To pay a consulting firm to audit how its online ads are bought, the CPG advertiser would have had to use money that would have otherwise gone to the media agency, said the same former head of media. The consulting firm may not have been competing for the same projects as the marketer’s media agencies, but it was competing for the same budget. “That’s where we felt the consulting firm could affect our agencies,” said the marketing exec, who declined the recommended audit.
Thanks to their ties to the C-suite, consulting firms are starting to influence how more marketing budget is spent despite concerns from outside the boardroom over whether those recommendations are always sound. “Digital transformation is the calling card for consulting firms to start influencing budgets across a business, including marketing departments,” said the media director at the communications advertiser. “Agencies don’t have that credibility across the business.”
Not all marketers are dissatisfied with consulting firms.
Some, like the head of media at a technology business, believe they can successfully close that disconnect between strategy and execution. Accenture Interactive helped the advertiser overhaul the way it devises media strategies for its agencies to buy. “My experience with Accenture was positive as they offered a good strategy and understanding of what our issues were,” said the head of media. Where it got awkward for the marketer was when the consulting firm wanted to play a more active role in how it spent its media budgets.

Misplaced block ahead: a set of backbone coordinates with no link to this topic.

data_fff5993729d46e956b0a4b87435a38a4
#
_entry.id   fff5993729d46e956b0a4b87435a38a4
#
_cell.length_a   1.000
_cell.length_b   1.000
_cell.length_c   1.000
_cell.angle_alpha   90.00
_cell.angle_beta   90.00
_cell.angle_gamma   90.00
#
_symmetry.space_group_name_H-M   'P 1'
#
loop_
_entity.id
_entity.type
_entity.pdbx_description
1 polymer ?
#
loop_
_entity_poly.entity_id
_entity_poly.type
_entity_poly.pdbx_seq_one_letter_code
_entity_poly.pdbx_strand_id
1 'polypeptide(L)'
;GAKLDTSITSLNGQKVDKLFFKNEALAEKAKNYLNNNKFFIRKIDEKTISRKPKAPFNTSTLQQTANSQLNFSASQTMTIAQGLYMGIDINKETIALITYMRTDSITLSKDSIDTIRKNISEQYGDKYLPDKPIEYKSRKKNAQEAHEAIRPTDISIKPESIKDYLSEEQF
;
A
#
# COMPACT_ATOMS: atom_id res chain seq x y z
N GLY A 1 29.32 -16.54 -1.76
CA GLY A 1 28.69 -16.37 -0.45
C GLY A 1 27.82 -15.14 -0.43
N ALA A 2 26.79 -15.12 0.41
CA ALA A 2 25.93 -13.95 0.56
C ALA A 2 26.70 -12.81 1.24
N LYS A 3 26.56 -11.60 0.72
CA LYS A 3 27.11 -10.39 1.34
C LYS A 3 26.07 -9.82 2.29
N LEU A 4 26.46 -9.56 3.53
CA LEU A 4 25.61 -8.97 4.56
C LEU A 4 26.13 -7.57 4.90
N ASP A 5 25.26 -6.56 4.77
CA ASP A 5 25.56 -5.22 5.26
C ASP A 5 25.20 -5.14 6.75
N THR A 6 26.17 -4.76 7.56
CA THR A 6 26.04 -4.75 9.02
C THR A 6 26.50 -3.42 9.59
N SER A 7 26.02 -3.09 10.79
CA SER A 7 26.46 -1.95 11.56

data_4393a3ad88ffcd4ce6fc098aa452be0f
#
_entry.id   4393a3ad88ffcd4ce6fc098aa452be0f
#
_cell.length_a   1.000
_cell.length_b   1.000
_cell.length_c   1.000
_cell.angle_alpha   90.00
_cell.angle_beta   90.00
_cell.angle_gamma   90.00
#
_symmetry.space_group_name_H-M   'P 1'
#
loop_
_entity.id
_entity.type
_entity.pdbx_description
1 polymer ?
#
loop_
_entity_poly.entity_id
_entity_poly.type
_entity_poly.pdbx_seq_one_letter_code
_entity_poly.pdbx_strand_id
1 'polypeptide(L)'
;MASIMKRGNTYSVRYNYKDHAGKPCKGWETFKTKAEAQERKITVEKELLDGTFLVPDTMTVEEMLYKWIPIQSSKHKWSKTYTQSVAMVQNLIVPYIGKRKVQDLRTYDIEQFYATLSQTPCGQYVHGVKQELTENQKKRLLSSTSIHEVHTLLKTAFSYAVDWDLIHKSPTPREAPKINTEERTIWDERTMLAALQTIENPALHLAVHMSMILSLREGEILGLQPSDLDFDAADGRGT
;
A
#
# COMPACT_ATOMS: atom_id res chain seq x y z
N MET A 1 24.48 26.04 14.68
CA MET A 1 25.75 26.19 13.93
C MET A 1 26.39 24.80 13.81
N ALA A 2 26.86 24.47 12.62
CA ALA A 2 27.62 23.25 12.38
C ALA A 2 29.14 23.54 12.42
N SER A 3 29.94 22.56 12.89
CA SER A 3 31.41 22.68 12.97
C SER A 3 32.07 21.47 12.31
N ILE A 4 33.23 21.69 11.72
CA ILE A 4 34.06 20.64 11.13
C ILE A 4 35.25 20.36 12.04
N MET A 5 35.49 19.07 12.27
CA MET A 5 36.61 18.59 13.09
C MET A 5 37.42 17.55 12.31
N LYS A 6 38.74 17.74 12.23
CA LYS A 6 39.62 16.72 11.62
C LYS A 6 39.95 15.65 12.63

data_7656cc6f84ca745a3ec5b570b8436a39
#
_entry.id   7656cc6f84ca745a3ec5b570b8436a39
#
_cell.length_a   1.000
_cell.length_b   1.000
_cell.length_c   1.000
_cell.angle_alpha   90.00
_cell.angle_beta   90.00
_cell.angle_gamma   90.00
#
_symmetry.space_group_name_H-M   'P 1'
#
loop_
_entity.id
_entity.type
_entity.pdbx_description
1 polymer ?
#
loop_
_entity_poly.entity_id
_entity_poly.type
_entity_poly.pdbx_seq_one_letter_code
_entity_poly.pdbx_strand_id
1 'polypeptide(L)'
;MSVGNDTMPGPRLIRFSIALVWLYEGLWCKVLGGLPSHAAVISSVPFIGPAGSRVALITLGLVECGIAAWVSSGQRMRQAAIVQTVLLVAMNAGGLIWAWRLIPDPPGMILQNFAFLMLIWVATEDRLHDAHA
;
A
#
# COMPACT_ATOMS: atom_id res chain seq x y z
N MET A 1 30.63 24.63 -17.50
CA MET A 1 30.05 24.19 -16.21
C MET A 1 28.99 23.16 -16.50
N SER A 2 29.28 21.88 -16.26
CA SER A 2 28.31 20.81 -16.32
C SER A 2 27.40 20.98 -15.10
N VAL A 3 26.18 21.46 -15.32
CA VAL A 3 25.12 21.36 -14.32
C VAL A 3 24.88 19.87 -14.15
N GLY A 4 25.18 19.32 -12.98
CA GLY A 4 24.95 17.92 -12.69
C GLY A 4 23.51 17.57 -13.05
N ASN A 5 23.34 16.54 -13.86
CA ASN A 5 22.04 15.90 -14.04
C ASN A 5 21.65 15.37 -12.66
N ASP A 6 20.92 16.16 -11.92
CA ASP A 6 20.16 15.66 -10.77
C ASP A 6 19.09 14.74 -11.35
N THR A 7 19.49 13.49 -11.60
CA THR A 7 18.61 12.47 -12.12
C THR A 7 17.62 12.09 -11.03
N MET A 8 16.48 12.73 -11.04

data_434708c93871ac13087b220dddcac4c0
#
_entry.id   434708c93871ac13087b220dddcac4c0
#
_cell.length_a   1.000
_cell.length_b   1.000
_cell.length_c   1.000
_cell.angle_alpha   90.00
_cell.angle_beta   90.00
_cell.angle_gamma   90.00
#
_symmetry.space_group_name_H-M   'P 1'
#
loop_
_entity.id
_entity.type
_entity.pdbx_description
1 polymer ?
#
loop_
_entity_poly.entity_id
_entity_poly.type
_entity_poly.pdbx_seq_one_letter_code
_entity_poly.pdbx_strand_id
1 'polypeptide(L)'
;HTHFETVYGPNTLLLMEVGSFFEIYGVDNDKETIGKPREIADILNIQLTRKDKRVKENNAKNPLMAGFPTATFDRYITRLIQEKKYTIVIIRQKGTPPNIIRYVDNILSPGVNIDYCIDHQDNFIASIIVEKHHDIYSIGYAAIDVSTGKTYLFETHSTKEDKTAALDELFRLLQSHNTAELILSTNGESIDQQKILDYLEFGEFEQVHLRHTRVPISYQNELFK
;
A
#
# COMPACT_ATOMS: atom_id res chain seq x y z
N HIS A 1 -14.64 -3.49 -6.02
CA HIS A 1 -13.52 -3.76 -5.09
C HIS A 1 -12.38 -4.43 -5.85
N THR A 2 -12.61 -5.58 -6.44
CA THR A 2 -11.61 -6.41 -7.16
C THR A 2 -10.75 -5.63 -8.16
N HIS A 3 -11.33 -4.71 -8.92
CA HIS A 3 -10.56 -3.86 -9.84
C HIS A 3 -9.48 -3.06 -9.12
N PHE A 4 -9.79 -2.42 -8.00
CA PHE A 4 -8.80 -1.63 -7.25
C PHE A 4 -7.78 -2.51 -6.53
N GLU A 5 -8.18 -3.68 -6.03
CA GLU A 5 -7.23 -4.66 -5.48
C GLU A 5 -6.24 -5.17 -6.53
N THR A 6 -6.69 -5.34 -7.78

Accenture Interactive, the part of Accenture pursuing ad budgets, has a programmatic services division that houses experts from media planning and buying backgrounds. Companies like Adaptly and Storm Digital have been folded into the media pitch to advertisers.
“Accenture told us they could help with everything from digital consulting to data management, taking our programmatic strategy in-house to auditing our media,” said the head of media. “Then the firm said it could buy the media for us too. We questioned whether they would use the data we shared with the auditing team with the media buying team.”
The media director at the communications advertiser expanded on the point: “As much as the consulting firms have used the issues around rebates and arbitrage to show their differences to media agencies, when it comes down to it, they can be just as conflicted as them.” While the media director has toyed with the idea of giving a consulting firm more of their budget, they won’t as there’s “an inherent conflict in the consultancies auditing and buying media.”
For its part, Accenture has repeatedly insisted the two businesses are separate so no pricing data can be shared between them. It doesn’t arbitrage media either, said Joy Bhattacharya, managing director of Accenture Interactive in the U.K. and Ireland, who said the business gives clients a transparent operating model and fee structures tied to performance objectives.
Like agencies, the commercial relationships consulting firms have with media owners is a potential cause for concern for some advertisers. There are many consulting firms Accenture Interactive and Deloitte Digital that are openly aligned with the ad tech stacks of Google and Facebook, and often receive compensation for bringing new business as part of partner programs — effectively becoming resellers, said Kees de Jong, co-founder of ad tech consultancy Uncommon People. Many advertisers aren’t aware of these relationships or don’t know how to ask.